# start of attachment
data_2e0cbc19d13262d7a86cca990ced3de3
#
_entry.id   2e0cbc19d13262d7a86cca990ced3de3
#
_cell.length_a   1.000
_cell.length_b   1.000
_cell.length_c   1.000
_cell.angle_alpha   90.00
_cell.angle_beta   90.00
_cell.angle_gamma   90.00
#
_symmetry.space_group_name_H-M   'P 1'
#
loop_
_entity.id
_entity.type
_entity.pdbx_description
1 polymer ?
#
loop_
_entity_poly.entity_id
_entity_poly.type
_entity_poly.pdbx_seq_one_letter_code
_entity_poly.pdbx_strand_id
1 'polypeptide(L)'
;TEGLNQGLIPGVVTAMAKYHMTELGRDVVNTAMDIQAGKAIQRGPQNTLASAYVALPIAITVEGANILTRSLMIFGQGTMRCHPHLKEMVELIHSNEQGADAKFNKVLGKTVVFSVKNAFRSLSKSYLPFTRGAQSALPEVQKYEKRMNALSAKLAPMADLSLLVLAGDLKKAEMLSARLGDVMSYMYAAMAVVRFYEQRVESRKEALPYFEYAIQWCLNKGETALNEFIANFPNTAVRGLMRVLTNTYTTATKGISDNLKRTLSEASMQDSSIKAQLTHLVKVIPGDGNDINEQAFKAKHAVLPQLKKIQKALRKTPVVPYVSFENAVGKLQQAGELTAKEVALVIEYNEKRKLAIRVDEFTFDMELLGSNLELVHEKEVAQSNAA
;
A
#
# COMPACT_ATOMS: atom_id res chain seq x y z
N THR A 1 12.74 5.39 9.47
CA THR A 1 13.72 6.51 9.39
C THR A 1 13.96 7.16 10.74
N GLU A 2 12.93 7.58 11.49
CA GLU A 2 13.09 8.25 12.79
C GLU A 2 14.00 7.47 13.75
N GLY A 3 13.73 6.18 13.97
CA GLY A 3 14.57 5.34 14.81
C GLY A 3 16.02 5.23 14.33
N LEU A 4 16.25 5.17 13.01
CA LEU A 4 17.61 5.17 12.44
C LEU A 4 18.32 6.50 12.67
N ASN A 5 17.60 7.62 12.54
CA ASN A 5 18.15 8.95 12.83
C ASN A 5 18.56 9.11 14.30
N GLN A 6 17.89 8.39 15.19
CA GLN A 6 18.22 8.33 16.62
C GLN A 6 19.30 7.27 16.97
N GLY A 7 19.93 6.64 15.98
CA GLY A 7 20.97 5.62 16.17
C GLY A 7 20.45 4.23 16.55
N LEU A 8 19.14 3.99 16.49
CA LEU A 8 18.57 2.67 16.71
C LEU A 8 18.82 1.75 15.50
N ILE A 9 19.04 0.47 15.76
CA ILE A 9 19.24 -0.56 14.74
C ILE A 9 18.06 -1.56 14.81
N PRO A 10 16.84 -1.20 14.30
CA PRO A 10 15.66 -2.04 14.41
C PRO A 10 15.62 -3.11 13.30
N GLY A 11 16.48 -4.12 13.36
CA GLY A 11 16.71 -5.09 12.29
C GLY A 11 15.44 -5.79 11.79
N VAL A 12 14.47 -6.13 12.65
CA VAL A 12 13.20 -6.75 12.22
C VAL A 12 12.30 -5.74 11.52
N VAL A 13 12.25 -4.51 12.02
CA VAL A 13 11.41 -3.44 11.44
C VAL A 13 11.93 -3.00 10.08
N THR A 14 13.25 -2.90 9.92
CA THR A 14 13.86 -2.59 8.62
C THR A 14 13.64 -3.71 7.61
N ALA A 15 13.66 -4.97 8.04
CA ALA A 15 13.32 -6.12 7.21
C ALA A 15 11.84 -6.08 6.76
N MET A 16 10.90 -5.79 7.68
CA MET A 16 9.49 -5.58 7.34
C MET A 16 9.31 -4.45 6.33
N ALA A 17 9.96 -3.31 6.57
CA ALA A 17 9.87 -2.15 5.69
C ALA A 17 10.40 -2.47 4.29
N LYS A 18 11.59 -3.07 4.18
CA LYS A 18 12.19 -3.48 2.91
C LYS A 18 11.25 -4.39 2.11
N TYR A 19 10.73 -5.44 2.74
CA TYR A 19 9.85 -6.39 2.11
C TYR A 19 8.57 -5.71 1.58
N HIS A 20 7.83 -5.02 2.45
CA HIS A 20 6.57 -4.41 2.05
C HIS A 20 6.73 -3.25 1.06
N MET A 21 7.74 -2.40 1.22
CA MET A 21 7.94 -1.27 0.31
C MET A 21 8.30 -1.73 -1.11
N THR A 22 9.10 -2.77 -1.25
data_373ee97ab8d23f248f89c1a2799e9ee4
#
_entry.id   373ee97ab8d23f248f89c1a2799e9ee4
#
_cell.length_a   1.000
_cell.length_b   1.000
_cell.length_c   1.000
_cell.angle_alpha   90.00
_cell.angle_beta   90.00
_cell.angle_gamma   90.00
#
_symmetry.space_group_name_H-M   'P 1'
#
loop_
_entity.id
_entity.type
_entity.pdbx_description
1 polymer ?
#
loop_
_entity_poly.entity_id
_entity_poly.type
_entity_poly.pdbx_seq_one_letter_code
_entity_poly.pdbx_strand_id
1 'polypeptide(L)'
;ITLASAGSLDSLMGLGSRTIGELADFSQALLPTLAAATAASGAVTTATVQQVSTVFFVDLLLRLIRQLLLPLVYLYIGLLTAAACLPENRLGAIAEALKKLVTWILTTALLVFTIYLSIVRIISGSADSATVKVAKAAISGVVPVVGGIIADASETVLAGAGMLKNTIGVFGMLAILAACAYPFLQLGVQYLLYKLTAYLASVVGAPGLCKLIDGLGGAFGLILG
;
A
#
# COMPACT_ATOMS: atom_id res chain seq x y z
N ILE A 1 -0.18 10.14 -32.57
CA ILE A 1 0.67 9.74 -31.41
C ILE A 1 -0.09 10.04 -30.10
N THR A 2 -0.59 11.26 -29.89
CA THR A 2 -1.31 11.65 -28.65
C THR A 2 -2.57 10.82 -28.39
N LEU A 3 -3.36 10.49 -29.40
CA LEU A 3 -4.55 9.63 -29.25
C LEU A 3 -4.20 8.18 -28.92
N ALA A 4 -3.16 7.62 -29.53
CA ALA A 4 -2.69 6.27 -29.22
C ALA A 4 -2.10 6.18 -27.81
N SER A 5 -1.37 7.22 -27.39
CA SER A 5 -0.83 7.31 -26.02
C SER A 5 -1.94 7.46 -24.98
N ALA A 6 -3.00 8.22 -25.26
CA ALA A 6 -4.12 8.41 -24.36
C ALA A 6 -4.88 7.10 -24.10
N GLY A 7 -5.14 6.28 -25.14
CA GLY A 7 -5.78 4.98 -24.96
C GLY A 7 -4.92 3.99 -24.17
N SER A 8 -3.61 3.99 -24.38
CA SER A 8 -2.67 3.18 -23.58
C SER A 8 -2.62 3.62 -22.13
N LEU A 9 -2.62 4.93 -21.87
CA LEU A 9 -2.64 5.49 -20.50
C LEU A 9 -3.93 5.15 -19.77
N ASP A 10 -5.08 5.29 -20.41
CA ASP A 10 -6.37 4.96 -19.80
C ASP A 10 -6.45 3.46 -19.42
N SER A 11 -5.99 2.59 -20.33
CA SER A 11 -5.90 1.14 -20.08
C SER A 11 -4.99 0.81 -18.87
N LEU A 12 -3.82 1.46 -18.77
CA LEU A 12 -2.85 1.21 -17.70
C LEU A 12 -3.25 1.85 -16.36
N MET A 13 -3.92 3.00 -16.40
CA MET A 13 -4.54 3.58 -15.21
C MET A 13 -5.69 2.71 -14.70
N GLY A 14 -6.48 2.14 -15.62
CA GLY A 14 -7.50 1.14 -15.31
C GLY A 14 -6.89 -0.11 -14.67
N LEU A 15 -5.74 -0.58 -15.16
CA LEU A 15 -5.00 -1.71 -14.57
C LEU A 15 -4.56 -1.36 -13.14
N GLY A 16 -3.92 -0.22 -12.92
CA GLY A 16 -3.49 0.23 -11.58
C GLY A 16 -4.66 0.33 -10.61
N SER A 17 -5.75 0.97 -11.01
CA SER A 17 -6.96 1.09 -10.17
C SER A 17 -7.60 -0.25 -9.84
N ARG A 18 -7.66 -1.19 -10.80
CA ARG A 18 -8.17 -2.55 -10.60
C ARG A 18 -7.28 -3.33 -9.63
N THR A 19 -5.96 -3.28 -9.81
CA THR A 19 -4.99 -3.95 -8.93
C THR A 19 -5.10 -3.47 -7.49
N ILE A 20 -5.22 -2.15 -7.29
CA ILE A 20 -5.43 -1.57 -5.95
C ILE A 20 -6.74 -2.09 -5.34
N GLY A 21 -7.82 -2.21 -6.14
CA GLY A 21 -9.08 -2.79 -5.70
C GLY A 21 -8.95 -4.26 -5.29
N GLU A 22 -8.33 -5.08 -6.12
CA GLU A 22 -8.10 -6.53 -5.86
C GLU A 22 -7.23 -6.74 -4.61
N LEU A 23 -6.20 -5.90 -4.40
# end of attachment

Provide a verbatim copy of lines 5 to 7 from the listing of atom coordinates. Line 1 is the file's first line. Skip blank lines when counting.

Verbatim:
_cell.length_a   1.000
_cell.length_b   1.000
_cell.length_c   1.000